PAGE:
Instagram Threads is Instagram’s new standalone messaging app for “close friends.”
Though it only recently launched (October 3, 2019), the hot takes are already rolling in: Threads is a nail in Snapchat’s coffin; Threads is the next step in Facebook’s “pivot to privacy” (and their domination of the messenger app market); Threads is pretty; Threads is creepy.
So, what is it? Should you use it? Should your brand use it? Is it even necessary? (We checked, and yes, business accounts can use Threads too.)
The way Instagram tells it, the app has three attractive hooks:
- the ability to “fully control who can reach you”
- the ability to quickly access the people you message most
- the ability to passively connect throughout the day, even if you’re not actively chatting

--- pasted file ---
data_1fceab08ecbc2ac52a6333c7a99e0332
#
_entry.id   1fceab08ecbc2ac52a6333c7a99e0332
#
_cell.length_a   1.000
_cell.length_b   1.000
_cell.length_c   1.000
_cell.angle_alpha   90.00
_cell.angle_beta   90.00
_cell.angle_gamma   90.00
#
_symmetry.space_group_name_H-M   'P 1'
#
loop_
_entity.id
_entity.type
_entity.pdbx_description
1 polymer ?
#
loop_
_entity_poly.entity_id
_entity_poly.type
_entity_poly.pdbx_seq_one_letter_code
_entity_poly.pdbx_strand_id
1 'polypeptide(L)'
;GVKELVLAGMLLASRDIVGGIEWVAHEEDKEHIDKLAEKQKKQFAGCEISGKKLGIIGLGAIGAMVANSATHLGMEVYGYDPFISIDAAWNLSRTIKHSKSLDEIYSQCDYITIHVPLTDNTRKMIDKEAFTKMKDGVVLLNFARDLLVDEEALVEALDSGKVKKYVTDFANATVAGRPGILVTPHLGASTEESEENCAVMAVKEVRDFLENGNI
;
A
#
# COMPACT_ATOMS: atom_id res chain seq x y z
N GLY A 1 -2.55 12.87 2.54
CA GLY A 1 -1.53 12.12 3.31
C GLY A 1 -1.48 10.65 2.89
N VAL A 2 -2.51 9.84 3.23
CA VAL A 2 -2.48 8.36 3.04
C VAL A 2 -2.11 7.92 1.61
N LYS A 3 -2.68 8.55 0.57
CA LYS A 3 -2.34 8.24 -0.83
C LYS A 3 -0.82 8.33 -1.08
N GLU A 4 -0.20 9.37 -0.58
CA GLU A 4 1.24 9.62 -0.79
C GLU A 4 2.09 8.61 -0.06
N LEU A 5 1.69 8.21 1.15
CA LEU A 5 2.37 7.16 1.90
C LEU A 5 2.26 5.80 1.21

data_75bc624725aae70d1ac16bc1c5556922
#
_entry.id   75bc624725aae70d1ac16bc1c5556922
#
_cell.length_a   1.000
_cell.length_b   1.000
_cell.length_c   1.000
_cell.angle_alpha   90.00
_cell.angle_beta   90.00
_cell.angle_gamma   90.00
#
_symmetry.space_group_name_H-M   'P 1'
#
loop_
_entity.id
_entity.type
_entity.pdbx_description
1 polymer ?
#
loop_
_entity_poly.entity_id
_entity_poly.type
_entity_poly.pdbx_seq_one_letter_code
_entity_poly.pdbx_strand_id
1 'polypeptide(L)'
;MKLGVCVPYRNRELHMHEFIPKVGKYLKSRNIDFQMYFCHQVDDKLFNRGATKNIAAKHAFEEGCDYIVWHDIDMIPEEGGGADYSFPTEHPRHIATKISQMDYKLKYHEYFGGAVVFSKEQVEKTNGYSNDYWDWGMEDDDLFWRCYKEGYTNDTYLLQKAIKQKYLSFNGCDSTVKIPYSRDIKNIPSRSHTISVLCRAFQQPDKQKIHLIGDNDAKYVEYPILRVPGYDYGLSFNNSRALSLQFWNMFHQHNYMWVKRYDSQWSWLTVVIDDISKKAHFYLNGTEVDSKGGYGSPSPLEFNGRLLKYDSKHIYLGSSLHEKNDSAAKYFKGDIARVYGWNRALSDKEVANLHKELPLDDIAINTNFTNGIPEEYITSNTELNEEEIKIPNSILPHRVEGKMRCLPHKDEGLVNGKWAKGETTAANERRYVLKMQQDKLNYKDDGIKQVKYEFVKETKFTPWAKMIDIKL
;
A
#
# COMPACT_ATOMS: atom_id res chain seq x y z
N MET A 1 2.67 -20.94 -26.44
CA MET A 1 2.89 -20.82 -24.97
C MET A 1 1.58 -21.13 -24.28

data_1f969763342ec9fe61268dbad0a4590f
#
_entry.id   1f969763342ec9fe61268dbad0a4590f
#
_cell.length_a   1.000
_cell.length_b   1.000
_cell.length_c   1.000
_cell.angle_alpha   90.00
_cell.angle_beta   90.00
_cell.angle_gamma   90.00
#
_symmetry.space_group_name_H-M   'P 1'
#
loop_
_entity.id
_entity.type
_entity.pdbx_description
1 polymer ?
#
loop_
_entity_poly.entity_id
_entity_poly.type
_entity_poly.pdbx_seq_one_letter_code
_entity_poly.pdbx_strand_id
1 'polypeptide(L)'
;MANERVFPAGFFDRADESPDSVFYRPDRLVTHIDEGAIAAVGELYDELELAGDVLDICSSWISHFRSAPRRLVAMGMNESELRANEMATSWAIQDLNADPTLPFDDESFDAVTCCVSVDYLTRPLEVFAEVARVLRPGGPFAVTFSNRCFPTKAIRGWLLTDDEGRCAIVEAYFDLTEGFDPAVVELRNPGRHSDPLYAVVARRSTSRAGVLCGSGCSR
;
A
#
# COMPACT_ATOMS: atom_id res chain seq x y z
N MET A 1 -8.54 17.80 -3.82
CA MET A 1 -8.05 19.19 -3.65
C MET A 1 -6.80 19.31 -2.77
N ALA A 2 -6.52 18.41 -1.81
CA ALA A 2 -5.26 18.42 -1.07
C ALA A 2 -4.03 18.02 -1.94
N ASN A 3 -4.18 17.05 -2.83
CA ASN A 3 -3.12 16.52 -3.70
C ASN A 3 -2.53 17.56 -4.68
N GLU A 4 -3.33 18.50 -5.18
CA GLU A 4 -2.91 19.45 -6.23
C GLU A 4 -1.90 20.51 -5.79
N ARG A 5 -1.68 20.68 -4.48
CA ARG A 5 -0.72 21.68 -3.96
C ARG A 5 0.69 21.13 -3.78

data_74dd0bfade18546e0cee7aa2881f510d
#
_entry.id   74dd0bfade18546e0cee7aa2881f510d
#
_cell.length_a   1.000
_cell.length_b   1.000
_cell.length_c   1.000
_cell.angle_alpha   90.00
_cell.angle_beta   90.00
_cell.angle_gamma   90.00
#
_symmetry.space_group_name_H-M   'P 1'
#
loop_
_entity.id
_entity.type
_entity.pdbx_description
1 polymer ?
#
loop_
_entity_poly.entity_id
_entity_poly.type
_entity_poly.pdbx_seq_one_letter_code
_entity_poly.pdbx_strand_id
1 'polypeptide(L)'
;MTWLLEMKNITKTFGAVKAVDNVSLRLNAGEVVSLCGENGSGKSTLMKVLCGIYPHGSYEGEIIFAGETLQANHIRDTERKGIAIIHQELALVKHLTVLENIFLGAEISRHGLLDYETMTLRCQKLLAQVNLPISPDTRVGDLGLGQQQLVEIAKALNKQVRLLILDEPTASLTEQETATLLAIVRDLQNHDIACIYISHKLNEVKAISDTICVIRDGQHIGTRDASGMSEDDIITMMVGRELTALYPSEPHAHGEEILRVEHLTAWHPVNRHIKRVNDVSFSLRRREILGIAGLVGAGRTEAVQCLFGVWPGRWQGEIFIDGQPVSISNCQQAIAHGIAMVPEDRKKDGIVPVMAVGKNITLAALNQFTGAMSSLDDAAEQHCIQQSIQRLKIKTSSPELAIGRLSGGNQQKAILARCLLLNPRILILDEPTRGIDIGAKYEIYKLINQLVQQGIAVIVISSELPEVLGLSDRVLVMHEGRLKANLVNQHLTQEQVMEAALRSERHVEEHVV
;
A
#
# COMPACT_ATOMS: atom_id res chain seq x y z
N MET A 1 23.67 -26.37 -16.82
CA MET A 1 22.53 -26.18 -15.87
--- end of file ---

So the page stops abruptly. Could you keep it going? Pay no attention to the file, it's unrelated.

Let’s take a close look at how the new Instagram app actually does all that, and what it might mean for brands.
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8 things you need to know about Instagram Threads
1. Threads is a camera-first messaging app
Like Snapchat, Threads opens straight to the camera, meaning you can take a photo or video and send it to a friend with two taps.
2. Threads is only for the people you care about most
Acquaintances, strangers, colleagues, and frenemies will not be able to reach you here, according to Instagram.
Threads only works with the people you’ve chosen for your Close Friends list on Instagram. So if you’re already using this function to select who sees your Instagram Stories, Threads will feel natural.
Your messages can go to your whole Close Friends list, to one person on it, or to sub-groups within your list. The app also keeps your top eight friends (and/or groups) handy for easy access: choose your lucky eight wisely.
Of course, there are a few ways that brands use Close Friends on Instagram already. Like curating exclusive content for VIP followers, geo-targeting, or updating the influencers they work with.
Should brands transition these strategies to Threads? It remains to be seen.